Now that “Smart” TV’s are prompting us to update their software nearly as often as our computers, it’s becoming easier to imagine a world where real-time programmatic television advertising is a reality.  This shift, in itself, is a monumental change in the way the advertising ecosystem works – but will this disruptive innovation have any impact on the TV programming we have today?

With this problem on my mind, I sat down this weekend to relax and, well, watch TV.  After watching more hours of “Shark Week” than I care to admit I had an epiphany: programmatic TV advertising could mean the end of a large portion of cable TV.

Let me explain:

Thinking back to my media planning days, I remember that the average cable TV show has a rating of 0.5.  For those of you who are unfamiliar with Nielsen’s TV ratings, this means that the average cable television program is being watched by ½ of 1% of US households.  On the surface, this seems fine – but you have to remember that Nielsen ratings are derived from Nielsen’s TV panel. When you take into account that Nielsen’s TV panel includes ~25,000 metered households (about 0.02% of the 114MM total US households) this means that the average cable TV program is viewed by just 125 metered Nielsen households.  By contrast, a program with a rating of .1 (such as an average program on Soap Network, the Science Channel, Speed Network, the Golf Channel and many others) is watched by just 25 metered Nielsen panel households.  An increase of only 10 households watching a 0.1-rated program would increase the programs rating by nearly 50%.  Needless to say, at this level of granularity, there is a huge amount of sampling bias and inaccuracy in cable TV ratings.  Also remember that today there are thousands of cable TV channels – there is no doubt that many of these very small cable TV properties are getting more advertising spend than they deserve just because of the sampling bias introduced by Nielsen’s panel based ratings system.

Now, what happens when we no longer have to count on a relatively small panel of individuals to estimate how many people are watching TV and instead, we have access to advanced metrics, including: how many people actually watched a specific commercial, whether the TV was muted or unmuted, whether the viewer changed the channel part way through the commercial, etc.?

When we have access to all of this rich data, rather than just a rough estimate of one data point (how many people are watching), I think the rich variety of cable TV channels we know today will be no more.


Will Programmatic TV Advertising Kill Cable TV?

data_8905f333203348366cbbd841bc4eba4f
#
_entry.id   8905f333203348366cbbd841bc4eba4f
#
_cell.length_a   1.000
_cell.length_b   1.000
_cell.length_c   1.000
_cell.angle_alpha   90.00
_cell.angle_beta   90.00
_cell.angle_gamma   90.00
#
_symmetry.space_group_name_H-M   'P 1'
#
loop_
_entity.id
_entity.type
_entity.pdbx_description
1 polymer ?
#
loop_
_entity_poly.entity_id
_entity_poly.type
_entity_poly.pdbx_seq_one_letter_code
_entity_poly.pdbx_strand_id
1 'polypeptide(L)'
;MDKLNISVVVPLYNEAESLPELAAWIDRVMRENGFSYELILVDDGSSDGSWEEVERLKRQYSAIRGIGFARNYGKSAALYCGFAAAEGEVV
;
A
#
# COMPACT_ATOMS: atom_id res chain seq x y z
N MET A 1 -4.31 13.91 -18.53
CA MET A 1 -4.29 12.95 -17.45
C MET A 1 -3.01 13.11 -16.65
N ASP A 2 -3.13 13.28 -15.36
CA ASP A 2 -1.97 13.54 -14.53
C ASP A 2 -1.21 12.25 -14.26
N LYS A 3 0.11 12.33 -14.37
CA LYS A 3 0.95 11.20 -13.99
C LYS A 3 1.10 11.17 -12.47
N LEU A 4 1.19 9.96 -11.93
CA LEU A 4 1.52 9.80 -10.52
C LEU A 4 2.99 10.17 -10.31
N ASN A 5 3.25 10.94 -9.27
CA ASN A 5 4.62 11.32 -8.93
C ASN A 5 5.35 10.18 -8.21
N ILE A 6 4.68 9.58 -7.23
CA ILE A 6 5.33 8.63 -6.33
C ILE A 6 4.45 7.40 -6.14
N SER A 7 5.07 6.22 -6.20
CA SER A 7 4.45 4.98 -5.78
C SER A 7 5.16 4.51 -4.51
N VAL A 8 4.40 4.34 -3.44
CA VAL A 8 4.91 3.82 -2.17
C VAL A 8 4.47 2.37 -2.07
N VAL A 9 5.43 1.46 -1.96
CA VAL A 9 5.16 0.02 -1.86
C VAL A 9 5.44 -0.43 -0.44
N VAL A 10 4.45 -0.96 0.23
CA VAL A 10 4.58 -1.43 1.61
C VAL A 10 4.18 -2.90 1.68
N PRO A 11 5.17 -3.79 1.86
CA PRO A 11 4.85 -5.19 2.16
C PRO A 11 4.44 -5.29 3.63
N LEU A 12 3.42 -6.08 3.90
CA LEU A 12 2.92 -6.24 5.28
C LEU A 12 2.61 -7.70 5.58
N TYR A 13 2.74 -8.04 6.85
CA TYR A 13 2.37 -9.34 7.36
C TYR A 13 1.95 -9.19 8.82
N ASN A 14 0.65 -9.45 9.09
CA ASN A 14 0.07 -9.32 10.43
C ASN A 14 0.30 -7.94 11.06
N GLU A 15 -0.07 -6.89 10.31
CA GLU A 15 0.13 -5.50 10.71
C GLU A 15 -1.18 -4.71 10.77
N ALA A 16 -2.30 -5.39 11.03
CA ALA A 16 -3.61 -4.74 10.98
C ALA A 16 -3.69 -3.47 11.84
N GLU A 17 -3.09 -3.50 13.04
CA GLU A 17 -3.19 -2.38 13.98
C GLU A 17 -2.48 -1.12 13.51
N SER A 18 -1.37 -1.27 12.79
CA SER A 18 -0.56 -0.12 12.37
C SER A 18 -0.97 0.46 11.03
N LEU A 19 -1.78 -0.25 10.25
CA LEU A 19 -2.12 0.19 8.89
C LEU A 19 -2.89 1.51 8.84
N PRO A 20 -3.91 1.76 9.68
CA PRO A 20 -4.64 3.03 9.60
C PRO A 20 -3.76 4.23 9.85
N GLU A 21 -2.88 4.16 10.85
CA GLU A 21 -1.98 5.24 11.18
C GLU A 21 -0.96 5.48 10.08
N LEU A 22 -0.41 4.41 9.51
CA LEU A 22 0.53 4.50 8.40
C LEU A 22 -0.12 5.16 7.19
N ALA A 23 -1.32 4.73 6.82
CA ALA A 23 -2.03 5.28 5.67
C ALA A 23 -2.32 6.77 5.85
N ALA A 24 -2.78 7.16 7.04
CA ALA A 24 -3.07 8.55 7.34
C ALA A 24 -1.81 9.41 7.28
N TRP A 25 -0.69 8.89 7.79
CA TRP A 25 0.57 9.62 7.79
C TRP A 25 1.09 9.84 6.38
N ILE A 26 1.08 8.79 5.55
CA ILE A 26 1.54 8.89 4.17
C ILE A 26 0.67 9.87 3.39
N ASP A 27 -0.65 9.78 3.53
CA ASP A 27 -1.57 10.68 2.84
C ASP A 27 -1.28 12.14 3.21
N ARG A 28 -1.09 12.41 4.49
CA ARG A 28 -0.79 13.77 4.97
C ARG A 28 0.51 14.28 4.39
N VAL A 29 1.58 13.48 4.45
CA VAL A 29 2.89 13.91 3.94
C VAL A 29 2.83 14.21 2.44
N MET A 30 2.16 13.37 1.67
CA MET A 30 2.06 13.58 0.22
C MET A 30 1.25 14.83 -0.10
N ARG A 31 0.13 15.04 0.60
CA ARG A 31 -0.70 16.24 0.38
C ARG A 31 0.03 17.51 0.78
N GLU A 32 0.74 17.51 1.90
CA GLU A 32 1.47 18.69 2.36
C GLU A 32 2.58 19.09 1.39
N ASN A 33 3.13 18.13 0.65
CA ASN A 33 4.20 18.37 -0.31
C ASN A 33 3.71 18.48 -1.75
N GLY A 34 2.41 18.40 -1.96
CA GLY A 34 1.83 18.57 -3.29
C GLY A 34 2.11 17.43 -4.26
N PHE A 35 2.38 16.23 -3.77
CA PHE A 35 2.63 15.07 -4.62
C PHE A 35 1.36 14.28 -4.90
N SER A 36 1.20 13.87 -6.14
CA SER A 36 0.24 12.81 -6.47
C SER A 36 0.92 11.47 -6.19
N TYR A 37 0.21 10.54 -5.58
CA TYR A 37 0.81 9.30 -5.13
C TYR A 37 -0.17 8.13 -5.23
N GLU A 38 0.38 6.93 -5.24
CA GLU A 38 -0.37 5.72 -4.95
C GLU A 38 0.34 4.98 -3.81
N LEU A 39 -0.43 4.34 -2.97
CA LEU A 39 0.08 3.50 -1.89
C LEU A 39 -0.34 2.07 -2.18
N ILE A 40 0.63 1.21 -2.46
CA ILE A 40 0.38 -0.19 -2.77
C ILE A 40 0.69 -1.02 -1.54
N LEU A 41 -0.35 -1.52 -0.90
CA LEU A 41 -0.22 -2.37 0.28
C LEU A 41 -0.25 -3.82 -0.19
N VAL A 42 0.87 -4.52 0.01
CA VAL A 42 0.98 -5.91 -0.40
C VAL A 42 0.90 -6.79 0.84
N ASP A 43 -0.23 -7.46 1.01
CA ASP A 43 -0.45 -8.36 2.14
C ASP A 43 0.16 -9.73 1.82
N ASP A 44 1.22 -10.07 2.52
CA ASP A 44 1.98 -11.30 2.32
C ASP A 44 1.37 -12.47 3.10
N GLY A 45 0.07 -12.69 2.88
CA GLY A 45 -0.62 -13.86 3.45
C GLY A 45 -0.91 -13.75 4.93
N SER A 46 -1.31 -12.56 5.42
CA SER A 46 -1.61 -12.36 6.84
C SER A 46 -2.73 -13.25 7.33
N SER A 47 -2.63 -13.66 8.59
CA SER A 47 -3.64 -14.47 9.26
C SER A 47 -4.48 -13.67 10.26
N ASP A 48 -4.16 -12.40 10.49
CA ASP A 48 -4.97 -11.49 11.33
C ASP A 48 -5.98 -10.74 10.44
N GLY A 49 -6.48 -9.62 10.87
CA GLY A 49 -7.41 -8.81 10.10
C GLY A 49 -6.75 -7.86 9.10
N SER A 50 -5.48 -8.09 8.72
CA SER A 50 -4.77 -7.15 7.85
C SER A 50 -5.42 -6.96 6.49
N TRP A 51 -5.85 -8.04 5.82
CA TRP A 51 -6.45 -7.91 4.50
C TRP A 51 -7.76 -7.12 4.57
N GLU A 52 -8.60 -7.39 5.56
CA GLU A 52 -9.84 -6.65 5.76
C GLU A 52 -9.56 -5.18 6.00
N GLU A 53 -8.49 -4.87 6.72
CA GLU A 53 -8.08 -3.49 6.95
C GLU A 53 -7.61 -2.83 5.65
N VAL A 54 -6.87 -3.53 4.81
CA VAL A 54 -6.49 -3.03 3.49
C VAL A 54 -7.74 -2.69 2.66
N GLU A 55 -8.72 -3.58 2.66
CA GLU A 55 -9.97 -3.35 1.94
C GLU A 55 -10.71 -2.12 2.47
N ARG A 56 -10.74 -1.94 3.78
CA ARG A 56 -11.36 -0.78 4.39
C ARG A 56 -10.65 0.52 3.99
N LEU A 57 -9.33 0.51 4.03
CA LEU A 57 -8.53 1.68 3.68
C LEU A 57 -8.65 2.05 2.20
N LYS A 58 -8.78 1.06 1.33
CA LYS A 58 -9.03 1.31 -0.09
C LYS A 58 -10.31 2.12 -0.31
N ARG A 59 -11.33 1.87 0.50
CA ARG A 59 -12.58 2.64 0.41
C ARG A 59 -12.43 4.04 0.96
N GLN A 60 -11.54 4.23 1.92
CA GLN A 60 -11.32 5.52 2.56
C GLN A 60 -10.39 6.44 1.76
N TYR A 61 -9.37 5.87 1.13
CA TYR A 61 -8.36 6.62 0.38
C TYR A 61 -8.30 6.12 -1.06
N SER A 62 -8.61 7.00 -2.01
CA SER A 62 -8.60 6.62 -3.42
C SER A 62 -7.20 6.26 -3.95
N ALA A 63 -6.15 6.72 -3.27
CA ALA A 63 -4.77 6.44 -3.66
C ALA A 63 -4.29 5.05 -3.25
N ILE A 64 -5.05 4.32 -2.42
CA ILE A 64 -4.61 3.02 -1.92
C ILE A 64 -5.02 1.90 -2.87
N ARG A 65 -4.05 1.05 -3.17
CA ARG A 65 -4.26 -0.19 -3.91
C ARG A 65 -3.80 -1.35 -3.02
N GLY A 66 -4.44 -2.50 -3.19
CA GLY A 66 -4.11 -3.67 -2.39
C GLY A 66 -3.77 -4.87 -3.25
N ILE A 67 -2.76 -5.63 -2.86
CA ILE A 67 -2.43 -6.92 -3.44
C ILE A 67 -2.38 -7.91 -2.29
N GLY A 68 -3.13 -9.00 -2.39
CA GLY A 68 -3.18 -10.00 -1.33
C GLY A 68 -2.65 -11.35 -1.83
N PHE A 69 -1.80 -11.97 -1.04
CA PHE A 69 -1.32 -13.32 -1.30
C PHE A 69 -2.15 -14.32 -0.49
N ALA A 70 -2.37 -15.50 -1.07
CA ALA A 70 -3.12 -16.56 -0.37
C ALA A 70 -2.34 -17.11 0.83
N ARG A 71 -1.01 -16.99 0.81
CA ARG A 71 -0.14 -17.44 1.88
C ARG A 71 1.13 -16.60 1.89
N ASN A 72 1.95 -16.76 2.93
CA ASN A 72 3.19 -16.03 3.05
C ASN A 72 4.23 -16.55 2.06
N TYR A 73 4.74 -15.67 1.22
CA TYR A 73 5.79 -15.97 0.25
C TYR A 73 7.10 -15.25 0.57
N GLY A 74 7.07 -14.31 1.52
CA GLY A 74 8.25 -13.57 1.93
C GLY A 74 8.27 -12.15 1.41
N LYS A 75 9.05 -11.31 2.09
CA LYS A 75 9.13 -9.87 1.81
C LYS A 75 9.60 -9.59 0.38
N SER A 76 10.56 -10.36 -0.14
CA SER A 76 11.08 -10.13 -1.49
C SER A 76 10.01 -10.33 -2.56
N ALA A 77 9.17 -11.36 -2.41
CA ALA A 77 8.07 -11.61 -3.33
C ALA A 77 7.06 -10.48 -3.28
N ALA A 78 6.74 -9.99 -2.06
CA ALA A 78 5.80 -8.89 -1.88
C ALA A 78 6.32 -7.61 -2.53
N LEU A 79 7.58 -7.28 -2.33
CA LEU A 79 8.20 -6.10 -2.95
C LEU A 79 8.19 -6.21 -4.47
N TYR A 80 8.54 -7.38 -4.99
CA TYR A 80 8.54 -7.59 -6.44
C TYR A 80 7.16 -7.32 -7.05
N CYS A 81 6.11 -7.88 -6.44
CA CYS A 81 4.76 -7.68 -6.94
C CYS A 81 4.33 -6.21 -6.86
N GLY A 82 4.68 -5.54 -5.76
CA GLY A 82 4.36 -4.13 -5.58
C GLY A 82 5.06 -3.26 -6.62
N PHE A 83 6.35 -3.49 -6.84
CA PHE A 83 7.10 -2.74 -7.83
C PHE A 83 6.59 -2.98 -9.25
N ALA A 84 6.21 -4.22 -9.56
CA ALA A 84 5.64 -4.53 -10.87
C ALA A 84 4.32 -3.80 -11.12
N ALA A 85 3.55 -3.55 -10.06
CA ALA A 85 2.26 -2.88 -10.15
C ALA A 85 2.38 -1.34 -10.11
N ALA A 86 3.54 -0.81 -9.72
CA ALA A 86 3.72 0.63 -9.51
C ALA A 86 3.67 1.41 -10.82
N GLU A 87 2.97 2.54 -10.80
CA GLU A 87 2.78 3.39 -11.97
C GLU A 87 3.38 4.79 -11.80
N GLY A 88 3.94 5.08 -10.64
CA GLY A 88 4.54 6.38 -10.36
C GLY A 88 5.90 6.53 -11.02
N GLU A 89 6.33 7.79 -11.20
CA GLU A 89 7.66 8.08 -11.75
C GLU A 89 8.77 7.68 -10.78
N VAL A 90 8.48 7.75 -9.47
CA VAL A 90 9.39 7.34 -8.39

• Well, the idea of a cable “channel” exists only to work around some of the limitations in metrics. If you have more advanced metrics, than you can disaggregate your unit of measure into individual shows, commercials, etc. The more data you have, the smaller your unit of measure (well, to a point – it’s really the more disaggregation you have).

    I mean, I disagree a bit with your criticism of the currently available statistics – I’d prefer to see the margin of error in the actual sample. Also, I’d imagine that the Nielsen devices actually measure a few of the things you bring up (muting, skipping channels midway through commercials, etc). Depending on the degree of annotated data they have on each channel (when commercials run, what was running at the time) they should be able to derive a lot of that information.

    Also, people are working around some of the limitations… Arbitron, for instance, employs people to carry around little devices that record samples of whatever the individual hears, and then they can cross-reference the audio samples to actual shows and commercials. I’m not sure how granular they get, but with increasinly sophisticated measurement devices I don’t think “smart TVs” are necessary.

    (Also, the replacement lifecycle for TVs would necessarily be rather short for your scenario to become effective, i.e. to be able to simulate the level or tracking we have with online advertising and/or TV).

    Finally, one of the core problems remain – it’s still a form of display advertising, i.e. you can’t track the conversion rate (except for those commercials that ask you to call in “in the next 10 minutes”). Knowing exactly how many people see your ad, skip your ad, etc doesn’t make it any easier to determine the real impact of a single piece of advertising in a multi-channel advertising campaign over time (time series analysis).

  • Andrew Eifler

    I like the Arbitron thing. I think someday there will be panels of people who wear special eye glasses that record everything they see and then we cross reference the video data from their life-streams with known advertisements in the market at the time.

    I suppose video-eye glasses would solve the conversion problem too – because you can see when they buy stuff, but that would be harder. Might also be hard to get people to sign up to be part of the panel.

  • Yeah, more accurate data collection is better.

    I think the core point of yours that I disagree with, though, is the idea that you need to measure everything – that samples are invalid. Sure, they can be invalid, but if measure are taken to select appropriately from the population, they should be pretty damn close to accurate.

  • Andrew Eifler

    Good points here as well. I guess I’m just stubbornly skeptical of sampling bias. My rule of thumb is usually: I trust all survey based research studies – except those studies that I did not conduct myself.